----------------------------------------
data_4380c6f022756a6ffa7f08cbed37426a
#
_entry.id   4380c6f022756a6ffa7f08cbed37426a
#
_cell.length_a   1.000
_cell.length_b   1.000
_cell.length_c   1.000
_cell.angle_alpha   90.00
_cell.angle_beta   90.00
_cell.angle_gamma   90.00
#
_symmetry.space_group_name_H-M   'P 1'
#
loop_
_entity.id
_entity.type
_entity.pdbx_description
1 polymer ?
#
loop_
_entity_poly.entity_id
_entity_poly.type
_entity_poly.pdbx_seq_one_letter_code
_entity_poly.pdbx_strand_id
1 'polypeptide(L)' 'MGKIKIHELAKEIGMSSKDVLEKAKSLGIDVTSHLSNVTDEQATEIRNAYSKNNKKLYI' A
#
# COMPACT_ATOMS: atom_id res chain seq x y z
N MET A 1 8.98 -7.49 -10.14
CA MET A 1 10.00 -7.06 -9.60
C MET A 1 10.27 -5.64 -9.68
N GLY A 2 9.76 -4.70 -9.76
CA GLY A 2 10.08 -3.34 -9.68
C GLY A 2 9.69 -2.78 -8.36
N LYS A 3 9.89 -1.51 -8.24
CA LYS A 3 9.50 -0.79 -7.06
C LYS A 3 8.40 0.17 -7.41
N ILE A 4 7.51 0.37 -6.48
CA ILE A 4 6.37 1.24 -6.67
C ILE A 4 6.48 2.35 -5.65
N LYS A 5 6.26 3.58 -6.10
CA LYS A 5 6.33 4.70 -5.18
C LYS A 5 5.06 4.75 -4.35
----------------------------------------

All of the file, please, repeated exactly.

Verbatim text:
data_4380c6f022756a6ffa7f08cbed37426a
#
_entry.id   4380c6f022756a6ffa7f08cbed37426a
#
_cell.length_a   1.000
_cell.length_b   1.000
_cell.length_c   1.000
_cell.angle_alpha   90.00
_cell.angle_beta   90.00
_cell.angle_gamma   90.00
#
_symmetry.space_group_name_H-M   'P 1'
#
loop_
_entity.id
_entity.type
_entity.pdbx_description
1 polymer ?
#
loop_
_entity_poly.entity_id
_entity_poly.type
_entity_poly.pdbx_seq_one_letter_code
_entity_poly.pdbx_strand_id
1 'polypeptide(L)' 'MGKIKIHELAKEIGMSSKDVLEKAKSLGIDVTSHLSNVTDEQATEIRNAYSKNNKKLYI' A
#
# COMPACT_ATOMS: atom_id res chain seq x y z
N MET A 1 8.98 -7.49 -10.14
CA MET A 1 10.00 -7.06 -9.60
C MET A 1 10.27 -5.64 -9.68
N GLY A 2 9.76 -4.70 -9.76
CA GLY A 2 10.08 -3.34 -9.68
C GLY A 2 9.69 -2.78 -8.36
N LYS A 3 9.89 -1.51 -8.24
CA LYS A 3 9.50 -0.79 -7.06
C LYS A 3 8.40 0.17 -7.41
N ILE A 4 7.51 0.37 -6.48
CA ILE A 4 6.37 1.24 -6.67
C ILE A 4 6.48 2.35 -5.65
N LYS A 5 6.26 3.58 -6.10
CA LYS A 5 6.33 4.70 -5.18
C LYS A 5 5.06 4.75 -4.35